Hormazd Narielwalla’s latest work mines a seam of precious material hidden between the pages of Le Petit Echo de la Mode. Published in Paris between 1897 and 1983 Le Petit Echo de la Mode was a popular domestic fashion and lifestyle magazine. Within it, loose and often discarded, Narielwalla plucks a streak of radical abstraction.
The magazine contains tailoring patterns that, for efficiency’s sake, layer the life-sized templates of entire garments onto a single sheet of paper. Each facet of the garment is encoded in an intricate web of lines, dots and numbers, and challenges us to view this sheet not as a means to an end but as an end in itself. Shattering the female form into precise overlapping facets flattened not as views of a subject but as the object itself. Narielwalla makes the radical potential loose in Le Petit Echo de la Mode real.
He cuts delicate sheets of coloured paper with the pride of a mother. The sheet of paper instructs the housewife, and the artist, to make itself. Predating Futurism and prefiguring Cubism these Le Petit Echo de la Mode abstracted the female subject to a degree more radical and precise than the highest aspirations of the 1912 manifetso Du “Cubisme”. Narielwalla discovers once discarded but now groundbreaking artworks that were begging to become real and loved.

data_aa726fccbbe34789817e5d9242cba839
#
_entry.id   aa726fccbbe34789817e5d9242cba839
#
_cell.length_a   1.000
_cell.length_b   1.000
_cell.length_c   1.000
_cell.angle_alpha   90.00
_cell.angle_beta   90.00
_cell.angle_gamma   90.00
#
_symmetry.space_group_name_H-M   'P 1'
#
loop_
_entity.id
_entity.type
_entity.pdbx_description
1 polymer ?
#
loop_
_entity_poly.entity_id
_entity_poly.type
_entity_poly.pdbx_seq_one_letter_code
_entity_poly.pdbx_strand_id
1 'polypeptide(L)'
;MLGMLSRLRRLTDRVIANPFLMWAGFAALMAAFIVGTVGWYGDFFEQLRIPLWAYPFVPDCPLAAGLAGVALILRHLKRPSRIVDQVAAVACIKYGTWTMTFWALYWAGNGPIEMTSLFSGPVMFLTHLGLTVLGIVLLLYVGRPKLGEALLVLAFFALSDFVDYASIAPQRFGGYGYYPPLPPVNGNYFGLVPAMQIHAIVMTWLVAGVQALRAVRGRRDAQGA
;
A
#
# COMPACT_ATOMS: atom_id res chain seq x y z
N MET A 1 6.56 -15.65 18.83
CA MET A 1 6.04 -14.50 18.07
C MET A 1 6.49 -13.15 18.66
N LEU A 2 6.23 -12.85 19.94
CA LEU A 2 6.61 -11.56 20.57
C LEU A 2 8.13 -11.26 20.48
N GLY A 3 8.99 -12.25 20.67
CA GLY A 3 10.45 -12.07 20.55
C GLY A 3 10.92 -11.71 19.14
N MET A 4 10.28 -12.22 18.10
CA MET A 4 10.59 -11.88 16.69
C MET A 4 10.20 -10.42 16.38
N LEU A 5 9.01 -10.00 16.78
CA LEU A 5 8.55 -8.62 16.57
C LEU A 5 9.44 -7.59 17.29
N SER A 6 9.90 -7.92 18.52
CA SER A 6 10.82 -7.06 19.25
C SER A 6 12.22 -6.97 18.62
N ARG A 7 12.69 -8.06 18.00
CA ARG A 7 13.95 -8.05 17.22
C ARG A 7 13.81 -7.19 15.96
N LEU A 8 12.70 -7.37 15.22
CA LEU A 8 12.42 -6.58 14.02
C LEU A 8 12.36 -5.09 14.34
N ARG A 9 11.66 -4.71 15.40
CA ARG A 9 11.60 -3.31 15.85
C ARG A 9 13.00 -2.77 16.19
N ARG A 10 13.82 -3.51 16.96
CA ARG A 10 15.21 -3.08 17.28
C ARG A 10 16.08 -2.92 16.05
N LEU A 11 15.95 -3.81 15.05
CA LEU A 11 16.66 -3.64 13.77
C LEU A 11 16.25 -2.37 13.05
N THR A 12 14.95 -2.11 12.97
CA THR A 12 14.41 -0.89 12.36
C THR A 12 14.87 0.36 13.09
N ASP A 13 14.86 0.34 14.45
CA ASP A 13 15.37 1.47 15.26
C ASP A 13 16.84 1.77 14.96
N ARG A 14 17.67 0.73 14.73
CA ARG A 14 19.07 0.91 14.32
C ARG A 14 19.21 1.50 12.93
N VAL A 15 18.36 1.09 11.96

Narielwalla is a collage maker working with tailoring patterns as raw source materials. His practice began in the workrooms of Savile Row tailors Dege & Skinner when he discovered they would discard sets of bespoke suit patterns upon death of their customers. They had no use without the individual body. This prompted him to produce an artist book Dead Man’s Patterns (2008) which, was acquired by 25 institutions around UK and America including the Rare British Modern Collection at the British Library, National Art Library and the Fashion Institute of Technology, New York. The book got the attention of Sir Paul Smith who sponsored Narielwalla’s first solo show Study on Anansi (2009) where he combined the patterns with western Africa folklore tales.
In 2011 Benefactum Publishers, published his second book The Savile Row Cutter – the tailoring biography of master tailor Michael Skinner. Since then he has exhibited in other galleries-stores in London, Melbourne, Stockholm, Athens and the eminent Scope Art Fair in New York. Narielwalla was also commissioned by the Crafts Council, England to exhibit in their national touring exhibition Block Party (2011) and participate in the Project Space at Collect 2013, the international art fair for the contemporary object hosted at the Saatchi Gallery. Saatchi online magazine announced him as One-to-Watch.